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    To get the shot, you need the will to climb a mountain

    This story originally appeared on the Army Public Affairs Center Medium page on Oct. 17th, and can be found at:

    Growing up in the Army as a combat engineer taught me a lot about service and leadership. The most important lesson I learned was that no matter what we do, we’re constantly being evaluated. Many times, those assessments are unknown to us, but they can have a major impact.

    As a Public Affairs NCO assigned to the 10th Special Forces Group, I can fully appreciate what it means to face daily evaluations. Recently, I took an assignment to work with the Special Operations Advanced Mountaineering School at Fort Carson, Colorado. The seven-week Senior Mountaineering course is designed to prepare Special Operations Forces to operate in and lead untrained teams through extreme terrain.

    Most of the products would be for internal use, but this was my first big opportunity to show my new unit the breadth of my capabilities.

    This was true in more ways than one as I quickly found that the only way to get the coverage I needed was to participate in the mountain training myself. I couldn’t get the footage I needed by just standing near the climbing wall, I needed to harness-up and hang over the side, or ascend and descend with the trainees on 100-foot vertical wall-climbs. I may have started out as the “camera guy” in the eyes of those who were training, but I ended up learning nearly as much as the Green Berets going through the course themselves.

    Now, I had no particular ambitions to becoming a mountaineer, I just wanted to get good coverage of the training.

    However, the cadre of the school took notice of my willingness to take part in the tactical mountain operations, and before I knew it I was being requested by name for some exciting and challenging missions including assisting local authorities during a search and rescue.

    It sounds like an opportunity of a lifetime, but some of our fellow PA colleagues may be apprehensive or not able to take on those challenging assignments.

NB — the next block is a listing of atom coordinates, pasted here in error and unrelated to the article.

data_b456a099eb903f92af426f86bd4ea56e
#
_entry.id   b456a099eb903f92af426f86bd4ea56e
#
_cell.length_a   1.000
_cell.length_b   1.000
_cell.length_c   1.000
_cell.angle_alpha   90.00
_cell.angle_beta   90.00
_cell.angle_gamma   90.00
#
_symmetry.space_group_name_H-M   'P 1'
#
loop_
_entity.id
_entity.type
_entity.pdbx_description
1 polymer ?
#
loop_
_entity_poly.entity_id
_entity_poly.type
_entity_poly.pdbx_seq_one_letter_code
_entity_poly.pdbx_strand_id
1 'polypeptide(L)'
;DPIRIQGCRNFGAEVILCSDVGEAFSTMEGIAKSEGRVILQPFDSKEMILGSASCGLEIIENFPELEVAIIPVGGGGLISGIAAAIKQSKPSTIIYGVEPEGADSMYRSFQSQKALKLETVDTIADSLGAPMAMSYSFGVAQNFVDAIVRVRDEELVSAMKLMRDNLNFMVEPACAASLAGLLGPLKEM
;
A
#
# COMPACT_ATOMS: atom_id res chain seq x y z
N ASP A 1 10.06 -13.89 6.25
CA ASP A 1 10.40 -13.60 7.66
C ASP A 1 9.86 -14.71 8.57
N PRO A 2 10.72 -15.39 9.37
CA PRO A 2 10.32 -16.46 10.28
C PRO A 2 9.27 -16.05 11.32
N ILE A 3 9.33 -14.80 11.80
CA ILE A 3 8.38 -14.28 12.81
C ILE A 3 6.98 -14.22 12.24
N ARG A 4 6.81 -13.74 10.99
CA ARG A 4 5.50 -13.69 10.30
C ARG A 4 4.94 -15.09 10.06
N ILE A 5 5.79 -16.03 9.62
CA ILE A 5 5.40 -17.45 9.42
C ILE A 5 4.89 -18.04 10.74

Here is an example: On one exercise, the SF students partnered with and led a conventional unit on a mission through the Colorado mountains. That unit sent their own PA professional to cover the training, but due to the altitude and physical demands of the training that individual could not finish the exercise. This meant that he did not capture his unit reaching the summit or ex-filtrating the mountains.

    Now I mention this story not to be judgemental of that individual, but to make everyone understand that we’re always under evaluation. In the eyes of some of the Green Berets along with members of his own unit, public affairs had failed because it’s hard to tell the story of our Soldiers if we can’t train beside them.

    Luckily for me and my unit, the SF cadre did not see me in the same light. They recognized my hard work, and I earned the trust of the group I was with throughout the duration of the training. In the SOF world that means everything especially as a PA professional. In the Special Operations community, the reward for hard work is inclusion.

    During another training event, we went on to summit two 14,000-foot peaks. At one point, while traversing the ridgeline between the two peaks, the instructor I was tethered to looked at me and said, “If I fall to the right, you have to jump off to the left. It’s going to hurt like hell, but it’s the only way to save both of our lives.”

    In that moment, I couldn’t afford to just take photos — I had to immerse myself in the task of not falling off a mountain, and balance that need with my role as a Public Affairs professional. I also realized that if the people you’re with can’t trust you, they won’t include you when something remarkable happens.

    Too often, some PA Soldiers go to the field and think they’re just there to cover the event. While that is our primary mission, never discount the value of the training, and how we can grow as Soldiers and military leaders.

    While standing tall on the 14,000-foot summit, after weeks of hard work, physical exertion, and uncomfortable field conditions in the cold, windy and rainy environment, it occurred to me: To get the shot, you need the will to climb a mountain.

    That analogy may seem like low-hanging fruit, especially considering I was literally standing on top of a mountain when it came to me, but it applies to every facet of Army Public Affairs.

    It means making yourself valuable to the units you’re attached to and taking that extra step to make sure your story is getting the attention and effort it deserves. It may seem like a lot of the stories we cover may seem repetitive, or seemingly uninteresting. It may seem easier to just phone in the effort and move on to the next deadline. However, there are ways to make them better.

    The reward for hard work is often more work, and you never know where those future assignments will take you — maybe even to the top of a mountain.



    Date Taken: 10.17.2017
    Date Posted: 12.06.2017 12:18
    Story ID: 257665
    Location: CO, US

    Web Views: 156
    Downloads: 0